Again with Context, Using the first Verse you listed Matthew 18:23-25
The parable of the unforgiving servant.
"Therefore the kingdom of heaven is like a certain king who wanted to settle accounts with his servants. And when he had begun to settle accounts, one was brought to him who owed him ten thousand talents. But as he was not able to pay, his master commanded that he be sold, with his wife and children and all that he had, and that payment be made. The servant therefore fell down before him, saying, ‘Master, have patience with me, and I will pay you all.’ Then the master of that servant was moved with compassion, released him, and forgave him the debt. But that servant went out and found one of his fellow servants who owed him a hundred denarii; and he laid hands on him and took him by the throat, saying, ‘Pay me what you owe!’ So his fellow servant fell down at his feet and begged him, saying, ‘Have patience with me, and I will pay you all.’ And he would not, but went and threw him into prison till he should pay the debt. So when his fellow servants saw what had been done, they were very grieved, and came and told their master all that had been done. Then his master, after he had called him, said to him, ‘You wicked servant! I forgave you all that debt because you begged me. Should you not also have had compassion on your fellow servant, just as I had pity on you?’ And his master was angry, and delivered him to the torturers until he should pay all that was due to him."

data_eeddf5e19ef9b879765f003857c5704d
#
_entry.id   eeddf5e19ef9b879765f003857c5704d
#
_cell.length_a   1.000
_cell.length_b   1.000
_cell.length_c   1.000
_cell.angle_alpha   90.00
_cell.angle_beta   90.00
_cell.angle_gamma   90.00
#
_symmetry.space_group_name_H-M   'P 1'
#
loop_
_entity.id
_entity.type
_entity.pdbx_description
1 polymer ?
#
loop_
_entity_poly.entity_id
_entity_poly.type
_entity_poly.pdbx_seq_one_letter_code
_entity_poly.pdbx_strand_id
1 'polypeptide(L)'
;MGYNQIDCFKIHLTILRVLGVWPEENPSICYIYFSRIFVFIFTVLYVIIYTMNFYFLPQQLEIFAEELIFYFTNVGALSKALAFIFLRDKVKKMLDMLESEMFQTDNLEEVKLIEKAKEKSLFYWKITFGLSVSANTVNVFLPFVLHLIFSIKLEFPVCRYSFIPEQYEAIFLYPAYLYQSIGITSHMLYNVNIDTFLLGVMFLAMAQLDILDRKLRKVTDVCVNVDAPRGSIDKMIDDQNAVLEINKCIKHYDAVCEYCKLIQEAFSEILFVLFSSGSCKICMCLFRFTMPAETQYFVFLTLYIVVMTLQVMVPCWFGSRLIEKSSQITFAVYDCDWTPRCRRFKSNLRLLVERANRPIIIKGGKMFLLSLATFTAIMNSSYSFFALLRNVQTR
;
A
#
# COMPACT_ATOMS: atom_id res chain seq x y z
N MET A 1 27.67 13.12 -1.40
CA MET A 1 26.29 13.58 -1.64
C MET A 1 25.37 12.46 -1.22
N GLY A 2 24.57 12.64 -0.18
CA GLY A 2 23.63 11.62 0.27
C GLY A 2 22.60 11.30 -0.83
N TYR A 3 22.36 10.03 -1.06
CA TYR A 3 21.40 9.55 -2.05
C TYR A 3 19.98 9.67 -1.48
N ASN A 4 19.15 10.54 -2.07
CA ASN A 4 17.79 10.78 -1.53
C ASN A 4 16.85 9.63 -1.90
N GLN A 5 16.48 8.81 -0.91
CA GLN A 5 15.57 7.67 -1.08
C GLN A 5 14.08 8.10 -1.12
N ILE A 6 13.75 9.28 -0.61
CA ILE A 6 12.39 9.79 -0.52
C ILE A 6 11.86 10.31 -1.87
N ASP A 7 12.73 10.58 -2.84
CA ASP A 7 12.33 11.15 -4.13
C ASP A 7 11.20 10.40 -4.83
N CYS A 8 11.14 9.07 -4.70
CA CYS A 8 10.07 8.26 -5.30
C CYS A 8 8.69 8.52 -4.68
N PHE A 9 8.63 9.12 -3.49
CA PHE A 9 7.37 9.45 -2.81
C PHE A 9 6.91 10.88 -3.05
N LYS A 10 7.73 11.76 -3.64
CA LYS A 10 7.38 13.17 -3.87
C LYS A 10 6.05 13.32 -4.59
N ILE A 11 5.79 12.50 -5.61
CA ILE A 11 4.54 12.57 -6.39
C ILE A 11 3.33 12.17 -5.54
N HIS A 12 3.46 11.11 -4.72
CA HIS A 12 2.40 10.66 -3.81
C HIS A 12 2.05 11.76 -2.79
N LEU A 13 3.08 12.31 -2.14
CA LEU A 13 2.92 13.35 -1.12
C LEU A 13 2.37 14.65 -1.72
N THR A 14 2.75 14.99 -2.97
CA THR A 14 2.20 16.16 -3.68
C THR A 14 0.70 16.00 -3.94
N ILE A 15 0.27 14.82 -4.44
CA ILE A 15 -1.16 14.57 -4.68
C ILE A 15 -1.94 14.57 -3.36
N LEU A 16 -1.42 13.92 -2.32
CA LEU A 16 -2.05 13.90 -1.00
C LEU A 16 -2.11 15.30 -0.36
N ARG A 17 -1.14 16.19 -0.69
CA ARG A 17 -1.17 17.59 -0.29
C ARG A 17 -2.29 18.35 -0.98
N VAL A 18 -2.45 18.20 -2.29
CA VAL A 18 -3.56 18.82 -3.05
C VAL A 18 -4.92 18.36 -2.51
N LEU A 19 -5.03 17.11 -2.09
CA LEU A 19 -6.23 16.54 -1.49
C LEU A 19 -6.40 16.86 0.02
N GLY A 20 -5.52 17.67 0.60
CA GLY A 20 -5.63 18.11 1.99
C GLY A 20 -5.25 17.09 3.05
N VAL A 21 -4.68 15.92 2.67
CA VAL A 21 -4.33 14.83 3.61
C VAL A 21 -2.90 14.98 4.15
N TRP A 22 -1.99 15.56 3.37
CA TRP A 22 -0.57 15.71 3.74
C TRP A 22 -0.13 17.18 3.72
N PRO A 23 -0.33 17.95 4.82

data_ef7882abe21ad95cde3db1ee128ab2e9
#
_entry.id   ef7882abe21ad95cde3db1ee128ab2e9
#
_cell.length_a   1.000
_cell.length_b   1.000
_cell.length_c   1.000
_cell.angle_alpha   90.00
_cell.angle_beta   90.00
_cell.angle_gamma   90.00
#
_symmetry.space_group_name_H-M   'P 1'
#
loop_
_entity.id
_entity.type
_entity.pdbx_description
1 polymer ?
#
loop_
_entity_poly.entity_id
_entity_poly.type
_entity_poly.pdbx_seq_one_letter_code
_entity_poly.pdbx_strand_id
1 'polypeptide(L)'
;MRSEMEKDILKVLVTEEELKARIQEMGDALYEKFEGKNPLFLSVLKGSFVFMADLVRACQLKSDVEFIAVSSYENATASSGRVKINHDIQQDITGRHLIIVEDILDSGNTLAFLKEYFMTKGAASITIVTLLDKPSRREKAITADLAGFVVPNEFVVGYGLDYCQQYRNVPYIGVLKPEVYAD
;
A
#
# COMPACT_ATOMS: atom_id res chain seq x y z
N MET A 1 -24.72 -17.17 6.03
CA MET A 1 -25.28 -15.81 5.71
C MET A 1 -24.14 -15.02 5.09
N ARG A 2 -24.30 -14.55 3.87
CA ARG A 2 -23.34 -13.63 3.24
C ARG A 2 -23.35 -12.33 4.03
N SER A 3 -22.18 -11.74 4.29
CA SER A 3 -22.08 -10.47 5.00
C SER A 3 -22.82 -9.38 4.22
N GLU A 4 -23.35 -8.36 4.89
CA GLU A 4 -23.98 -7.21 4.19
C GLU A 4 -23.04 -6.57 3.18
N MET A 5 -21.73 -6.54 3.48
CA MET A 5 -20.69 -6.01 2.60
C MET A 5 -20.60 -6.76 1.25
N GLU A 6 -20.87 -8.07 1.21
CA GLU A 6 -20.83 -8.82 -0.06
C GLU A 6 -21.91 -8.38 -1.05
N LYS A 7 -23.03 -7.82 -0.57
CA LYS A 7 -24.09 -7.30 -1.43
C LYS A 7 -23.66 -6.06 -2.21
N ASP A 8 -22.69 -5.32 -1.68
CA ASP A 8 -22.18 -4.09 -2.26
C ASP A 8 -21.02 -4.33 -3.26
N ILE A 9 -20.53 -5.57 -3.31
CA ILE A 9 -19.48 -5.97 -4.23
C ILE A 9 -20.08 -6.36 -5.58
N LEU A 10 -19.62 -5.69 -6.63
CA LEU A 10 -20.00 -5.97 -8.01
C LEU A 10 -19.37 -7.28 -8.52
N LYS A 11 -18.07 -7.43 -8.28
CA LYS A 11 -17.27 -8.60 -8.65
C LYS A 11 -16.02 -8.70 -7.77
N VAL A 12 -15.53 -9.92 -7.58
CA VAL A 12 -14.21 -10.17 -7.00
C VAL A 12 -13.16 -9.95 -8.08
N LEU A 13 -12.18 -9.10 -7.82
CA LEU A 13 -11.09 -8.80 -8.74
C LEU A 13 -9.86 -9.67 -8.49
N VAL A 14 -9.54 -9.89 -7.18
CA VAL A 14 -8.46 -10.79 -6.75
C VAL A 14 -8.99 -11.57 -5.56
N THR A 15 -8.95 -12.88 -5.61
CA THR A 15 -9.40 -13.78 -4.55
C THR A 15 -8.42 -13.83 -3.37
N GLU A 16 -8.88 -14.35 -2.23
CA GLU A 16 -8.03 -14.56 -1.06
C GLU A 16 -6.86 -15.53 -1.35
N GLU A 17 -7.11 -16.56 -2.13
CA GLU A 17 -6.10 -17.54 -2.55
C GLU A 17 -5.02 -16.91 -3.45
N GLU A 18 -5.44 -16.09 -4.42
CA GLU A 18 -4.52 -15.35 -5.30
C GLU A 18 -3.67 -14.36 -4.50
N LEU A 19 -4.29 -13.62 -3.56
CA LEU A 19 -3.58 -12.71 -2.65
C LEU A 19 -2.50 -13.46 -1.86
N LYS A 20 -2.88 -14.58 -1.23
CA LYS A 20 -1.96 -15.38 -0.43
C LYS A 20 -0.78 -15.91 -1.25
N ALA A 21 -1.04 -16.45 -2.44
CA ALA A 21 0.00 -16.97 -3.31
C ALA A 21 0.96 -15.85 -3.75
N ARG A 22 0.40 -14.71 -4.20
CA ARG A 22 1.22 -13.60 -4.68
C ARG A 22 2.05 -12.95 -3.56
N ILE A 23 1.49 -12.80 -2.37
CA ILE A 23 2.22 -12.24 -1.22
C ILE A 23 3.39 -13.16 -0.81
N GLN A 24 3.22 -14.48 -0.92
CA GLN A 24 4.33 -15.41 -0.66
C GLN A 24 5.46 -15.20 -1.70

Who owed him ten thousand talents: Though commentators list the modern value of 10,000 talents as anywhere between $12 million and $1 billion, the figure clearly represents an unpayable debt.
His master commanded that he be sold: The master would sell the man who could not pay, his family, and all he had. But this would do virtually nothing to pay off the debt, because slaves at their top price were sold at a talent apiece.
The master of that servant was moved with compassion, released him, and forgave him the debt: The master shows mercy prompted by compassion, forgiving a debt that obviously could never be repaid, no matter what promises the servant made.
One of his fellow servants who owed him a hundred denarii: The forgiven servant confronts another man about a debt of 100 denarii (which was equal to 100 day’s wages). This was not an insignificant amount, but it was almost nothing compared to the debt forgiven by his master.
Have patience with me, and I will pay you all: The man who owed 100 denarii uses the exact same plea that brought man forgiven the great debt mercy. But it gains nothing, because the forgiven servant puts the man into a debtor’s prison.
You wicked servant . . . delivered him to the torturers until he should pay all that was due to him: The master hears of this and is angry. He then gives the first servant what he deserved - justice instead of mercy.
· 7 years ago